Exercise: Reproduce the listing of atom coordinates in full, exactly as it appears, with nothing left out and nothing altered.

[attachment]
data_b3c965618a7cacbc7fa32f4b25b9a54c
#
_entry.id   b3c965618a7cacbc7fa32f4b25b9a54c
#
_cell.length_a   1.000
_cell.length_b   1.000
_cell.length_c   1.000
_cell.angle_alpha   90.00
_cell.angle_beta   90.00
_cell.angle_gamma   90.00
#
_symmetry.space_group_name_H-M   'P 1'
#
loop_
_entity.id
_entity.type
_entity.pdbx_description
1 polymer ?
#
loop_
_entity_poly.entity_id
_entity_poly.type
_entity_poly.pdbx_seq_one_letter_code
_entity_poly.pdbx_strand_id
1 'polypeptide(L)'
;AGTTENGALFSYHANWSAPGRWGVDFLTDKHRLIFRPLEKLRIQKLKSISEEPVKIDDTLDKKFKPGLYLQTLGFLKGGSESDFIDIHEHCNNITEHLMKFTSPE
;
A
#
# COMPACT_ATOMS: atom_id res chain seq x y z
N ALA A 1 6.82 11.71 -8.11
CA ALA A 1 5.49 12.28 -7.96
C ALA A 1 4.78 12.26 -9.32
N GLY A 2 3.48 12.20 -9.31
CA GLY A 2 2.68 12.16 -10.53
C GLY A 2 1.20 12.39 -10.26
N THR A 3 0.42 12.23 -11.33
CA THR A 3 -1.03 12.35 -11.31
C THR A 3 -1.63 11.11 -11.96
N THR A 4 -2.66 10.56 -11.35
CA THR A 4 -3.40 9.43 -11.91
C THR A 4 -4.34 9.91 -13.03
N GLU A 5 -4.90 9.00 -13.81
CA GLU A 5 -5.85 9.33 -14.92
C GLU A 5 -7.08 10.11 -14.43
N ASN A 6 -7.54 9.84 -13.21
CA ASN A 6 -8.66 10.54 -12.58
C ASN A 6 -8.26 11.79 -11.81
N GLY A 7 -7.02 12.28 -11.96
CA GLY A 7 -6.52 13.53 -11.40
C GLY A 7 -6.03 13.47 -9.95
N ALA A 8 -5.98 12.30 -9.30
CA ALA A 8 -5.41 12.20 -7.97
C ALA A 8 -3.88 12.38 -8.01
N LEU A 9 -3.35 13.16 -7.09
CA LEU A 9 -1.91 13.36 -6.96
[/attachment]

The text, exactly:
data_b3c965618a7cacbc7fa32f4b25b9a54c
#
_entry.id   b3c965618a7cacbc7fa32f4b25b9a54c
#
_cell.length_a   1.000
_cell.length_b   1.000
_cell.length_c   1.000
_cell.angle_alpha   90.00
_cell.angle_beta   90.00
_cell.angle_gamma   90.00
#
_symmetry.space_group_name_H-M   'P 1'
#
loop_
_entity.id
_entity.type
_entity.pdbx_description
1 polymer ?
#
loop_
_entity_poly.entity_id
_entity_poly.type
_entity_poly.pdbx_seq_one_letter_code
_entity_poly.pdbx_strand_id
1 'polypeptide(L)'
;AGTTENGALFSYHANWSAPGRWGVDFLTDKHRLIFRPLEKLRIQKLKSISEEPVKIDDTLDKKFKPGLYLQTLGFLKGGSESDFIDIHEHCNNITEHLMKFTSPE
;
A
#
# COMPACT_ATOMS: atom_id res chain seq x y z
N ALA A 1 6.82 11.71 -8.11
CA ALA A 1 5.49 12.28 -7.96
C ALA A 1 4.78 12.26 -9.32
N GLY A 2 3.48 12.20 -9.31
CA GLY A 2 2.68 12.16 -10.53
C GLY A 2 1.20 12.39 -10.26
N THR A 3 0.42 12.23 -11.33
CA THR A 3 -1.03 12.35 -11.31
C THR A 3 -1.63 11.11 -11.96
N THR A 4 -2.66 10.56 -11.35
CA THR A 4 -3.40 9.43 -11.91
C THR A 4 -4.34 9.91 -13.03
N GLU A 5 -4.90 9.00 -13.81
CA GLU A 5 -5.85 9.33 -14.92
C GLU A 5 -7.08 10.11 -14.43
N ASN A 6 -7.54 9.84 -13.21
CA ASN A 6 -8.66 10.54 -12.58
C ASN A 6 -8.26 11.79 -11.81
N GLY A 7 -7.02 12.28 -11.96
CA GLY A 7 -6.52 13.53 -11.40
C GLY A 7 -6.03 13.47 -9.95
N ALA A 8 -5.98 12.30 -9.30
CA ALA A 8 -5.41 12.20 -7.97
C ALA A 8 -3.88 12.38 -8.01
N LEU A 9 -3.35 13.16 -7.09
CA LEU A 9 -1.91 13.36 -6.96